The Port of Los Angeles provided a tempered but positive outlook for volumes at the port for the remainder of 2023 while admitting that they expected the year would be significantly below 2022 levels. While confirming that 2023 so far has been a “challenging year,” they pointed to both a stabilizing and beginning of a recovery saying that the port is optimistic that it will see a better second half of the year.
“The bright spot is an upward trajectory,” said Port of Los Angeles Executive Director Gene Seroka in his monthly update on the port’s performance. Saying that the port expects improving conditions going forward, he noted that March volumes were up 28 percent versus February and that April added another 10 percent increase in volume. April was less than two percent below the port’s forecast for the month with Seroka projecting May would reach or exceed the forecasted level of 700,000 TEU versus the 688,000 TEU total in April.
The port’s volume so far in 2023 is down 25 percent from the record levels of 2022. In addition, at the end of four months, they are 18 percent below the port’s five-year running average. Seroka points to a cooling global economy, lingering concerns in the U.S. over inflation and rising interest rates, warehouses laden with aging inventory, and prolonged West Coast labor negotiations, all contributing to the volume declines. Shippers he repeated since last summer have also been rerouting volumes away from the Pacific Coast due to the uncertainties over the labor negotiations.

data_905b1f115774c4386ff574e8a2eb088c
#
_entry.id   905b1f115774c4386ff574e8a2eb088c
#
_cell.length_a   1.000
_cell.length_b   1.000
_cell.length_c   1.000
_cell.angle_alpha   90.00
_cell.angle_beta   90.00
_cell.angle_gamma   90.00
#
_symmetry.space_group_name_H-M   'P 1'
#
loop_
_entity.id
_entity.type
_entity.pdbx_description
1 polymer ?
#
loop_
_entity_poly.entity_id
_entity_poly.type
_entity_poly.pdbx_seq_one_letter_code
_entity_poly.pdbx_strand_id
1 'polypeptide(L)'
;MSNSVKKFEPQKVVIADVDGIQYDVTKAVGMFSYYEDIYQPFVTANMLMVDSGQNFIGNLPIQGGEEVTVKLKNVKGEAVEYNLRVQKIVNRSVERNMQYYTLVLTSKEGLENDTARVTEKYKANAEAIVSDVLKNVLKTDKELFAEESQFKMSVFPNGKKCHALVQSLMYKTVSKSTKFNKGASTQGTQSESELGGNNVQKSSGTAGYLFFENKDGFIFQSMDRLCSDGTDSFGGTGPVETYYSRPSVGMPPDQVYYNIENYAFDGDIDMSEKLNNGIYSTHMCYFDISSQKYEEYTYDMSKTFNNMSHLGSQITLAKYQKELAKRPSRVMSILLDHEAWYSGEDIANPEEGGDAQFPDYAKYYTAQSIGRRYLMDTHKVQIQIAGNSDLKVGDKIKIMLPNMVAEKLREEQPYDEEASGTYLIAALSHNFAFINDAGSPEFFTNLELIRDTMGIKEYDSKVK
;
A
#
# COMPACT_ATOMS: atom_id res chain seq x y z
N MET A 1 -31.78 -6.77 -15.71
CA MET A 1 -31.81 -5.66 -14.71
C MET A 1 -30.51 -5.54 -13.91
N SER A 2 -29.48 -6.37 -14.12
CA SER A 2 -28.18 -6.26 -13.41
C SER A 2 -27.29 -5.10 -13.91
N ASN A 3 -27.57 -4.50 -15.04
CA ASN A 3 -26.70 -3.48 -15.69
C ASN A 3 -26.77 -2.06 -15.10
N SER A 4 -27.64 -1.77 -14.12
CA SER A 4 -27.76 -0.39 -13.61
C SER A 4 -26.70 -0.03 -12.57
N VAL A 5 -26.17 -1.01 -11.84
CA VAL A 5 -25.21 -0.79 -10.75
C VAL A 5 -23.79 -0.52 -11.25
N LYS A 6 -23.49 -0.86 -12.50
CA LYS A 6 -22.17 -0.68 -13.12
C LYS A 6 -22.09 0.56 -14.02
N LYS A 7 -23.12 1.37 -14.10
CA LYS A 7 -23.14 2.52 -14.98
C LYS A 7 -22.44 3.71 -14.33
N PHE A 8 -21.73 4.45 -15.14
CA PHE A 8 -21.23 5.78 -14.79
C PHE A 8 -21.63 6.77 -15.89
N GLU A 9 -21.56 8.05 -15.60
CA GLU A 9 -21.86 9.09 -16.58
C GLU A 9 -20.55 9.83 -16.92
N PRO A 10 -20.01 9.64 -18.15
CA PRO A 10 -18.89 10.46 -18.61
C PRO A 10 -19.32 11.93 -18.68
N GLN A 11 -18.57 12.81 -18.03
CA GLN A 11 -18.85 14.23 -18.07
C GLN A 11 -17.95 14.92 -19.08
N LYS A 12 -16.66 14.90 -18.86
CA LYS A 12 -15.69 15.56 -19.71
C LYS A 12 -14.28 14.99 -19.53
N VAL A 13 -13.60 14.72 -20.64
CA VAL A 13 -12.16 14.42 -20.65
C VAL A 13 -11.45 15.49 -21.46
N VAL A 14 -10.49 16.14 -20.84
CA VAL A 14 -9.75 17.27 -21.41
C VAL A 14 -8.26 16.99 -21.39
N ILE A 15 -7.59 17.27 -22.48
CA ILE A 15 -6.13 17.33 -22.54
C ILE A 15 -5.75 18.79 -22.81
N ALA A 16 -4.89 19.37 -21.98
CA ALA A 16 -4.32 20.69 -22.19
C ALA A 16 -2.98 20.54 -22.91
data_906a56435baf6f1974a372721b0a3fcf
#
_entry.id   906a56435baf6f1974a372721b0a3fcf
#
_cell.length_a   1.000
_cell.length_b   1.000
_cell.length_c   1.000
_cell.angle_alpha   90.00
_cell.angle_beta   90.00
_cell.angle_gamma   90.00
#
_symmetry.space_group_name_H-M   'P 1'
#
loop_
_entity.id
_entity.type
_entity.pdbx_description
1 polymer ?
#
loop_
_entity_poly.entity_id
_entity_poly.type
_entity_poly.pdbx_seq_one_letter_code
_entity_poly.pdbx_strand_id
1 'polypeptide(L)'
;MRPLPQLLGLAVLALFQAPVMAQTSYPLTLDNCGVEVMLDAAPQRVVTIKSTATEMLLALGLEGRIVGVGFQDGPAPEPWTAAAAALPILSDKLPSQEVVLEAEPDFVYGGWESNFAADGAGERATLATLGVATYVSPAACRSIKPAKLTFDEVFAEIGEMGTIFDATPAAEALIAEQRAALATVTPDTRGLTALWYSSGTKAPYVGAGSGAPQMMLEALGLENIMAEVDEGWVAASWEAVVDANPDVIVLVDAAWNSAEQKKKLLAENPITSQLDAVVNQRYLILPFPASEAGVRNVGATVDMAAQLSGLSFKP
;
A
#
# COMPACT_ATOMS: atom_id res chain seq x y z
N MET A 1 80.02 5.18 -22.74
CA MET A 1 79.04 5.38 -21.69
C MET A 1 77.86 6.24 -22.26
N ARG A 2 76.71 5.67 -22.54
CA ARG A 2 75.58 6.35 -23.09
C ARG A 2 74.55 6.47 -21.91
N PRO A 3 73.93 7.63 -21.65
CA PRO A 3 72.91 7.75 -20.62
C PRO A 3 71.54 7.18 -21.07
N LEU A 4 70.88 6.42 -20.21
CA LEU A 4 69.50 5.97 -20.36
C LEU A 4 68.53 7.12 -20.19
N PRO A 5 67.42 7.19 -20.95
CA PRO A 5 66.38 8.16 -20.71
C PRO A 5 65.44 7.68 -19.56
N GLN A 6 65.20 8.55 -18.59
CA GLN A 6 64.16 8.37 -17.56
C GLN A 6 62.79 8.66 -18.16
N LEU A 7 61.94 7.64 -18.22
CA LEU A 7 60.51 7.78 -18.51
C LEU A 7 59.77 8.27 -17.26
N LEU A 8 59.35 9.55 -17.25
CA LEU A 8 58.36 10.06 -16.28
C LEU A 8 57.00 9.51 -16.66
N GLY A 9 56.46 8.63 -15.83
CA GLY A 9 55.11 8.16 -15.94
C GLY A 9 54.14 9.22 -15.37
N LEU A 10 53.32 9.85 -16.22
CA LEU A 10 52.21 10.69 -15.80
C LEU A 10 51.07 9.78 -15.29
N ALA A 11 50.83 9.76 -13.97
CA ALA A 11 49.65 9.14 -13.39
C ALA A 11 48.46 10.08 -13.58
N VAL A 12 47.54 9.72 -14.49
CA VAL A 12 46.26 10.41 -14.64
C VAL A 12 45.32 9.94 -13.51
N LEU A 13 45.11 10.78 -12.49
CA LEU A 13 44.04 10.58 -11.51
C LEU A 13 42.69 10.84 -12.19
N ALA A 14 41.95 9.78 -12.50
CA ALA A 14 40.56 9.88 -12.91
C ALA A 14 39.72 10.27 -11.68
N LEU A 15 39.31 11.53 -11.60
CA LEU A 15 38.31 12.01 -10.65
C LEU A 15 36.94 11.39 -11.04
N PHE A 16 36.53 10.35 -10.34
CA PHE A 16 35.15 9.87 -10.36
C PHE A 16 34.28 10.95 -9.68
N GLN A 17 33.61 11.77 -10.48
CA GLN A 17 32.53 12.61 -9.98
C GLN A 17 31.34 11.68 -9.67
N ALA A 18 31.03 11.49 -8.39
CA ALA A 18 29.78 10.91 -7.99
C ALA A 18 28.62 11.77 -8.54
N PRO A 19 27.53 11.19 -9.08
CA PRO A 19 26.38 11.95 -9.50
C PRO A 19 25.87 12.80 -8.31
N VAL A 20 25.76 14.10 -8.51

“I am optimistic that we will hear good news soon,” Seroka said discussing the ongoing contract talks which are entering their 13th month. “We are on the doorstep of a labor agreement,” he predicted noting that both sides are spending a lot of time at the negotiating table. The Wall Street Journal recently citing people familiar with the negotiations reported that an agreement was close with many key issues resolved and now focusing on wages.
Seroka said however it could take months for volumes to shift back to the West Coast noting that transportation under the contracts is set at least 30 to 45 days in advance. He said the port would be launching a concerted effort to bring volume back and while it was still early in the year, however admitted they expected 2023 to be below 9 million TEU versus 9.9 million in 2022, and exceeding 10 million the prior year.
The Port of Los Angeles’ forecast for stabilizing and slow growth in volumes mirrors the earlier projections by the National Retail Federation. Alan McCorkle, President and CEO of Yusen Terminals (YTI), one of the large marine container terminals at the Port of Los Angeles, echoed the port’s views saying that volumes had stabilized at its terminal. YTI is also expecting some build-back in volumes as the year progresses.
The port is using the current period to strengthen systems to ensure it is prepared for future volume as well as address challenges, including California’s new emissions regulations that target operations at the ports as among the first locations for the new limits. As an example of the steps being taken, McCorkle noted that YTI is set to receive the first five commercially available zero-emissions top handlers later this year. The battery-electric top handlers, essential to container terminal operations, have been in demonstration mode at the port complex. They are also planning a hydrogen demonstration project with Toyota due to start in 2024.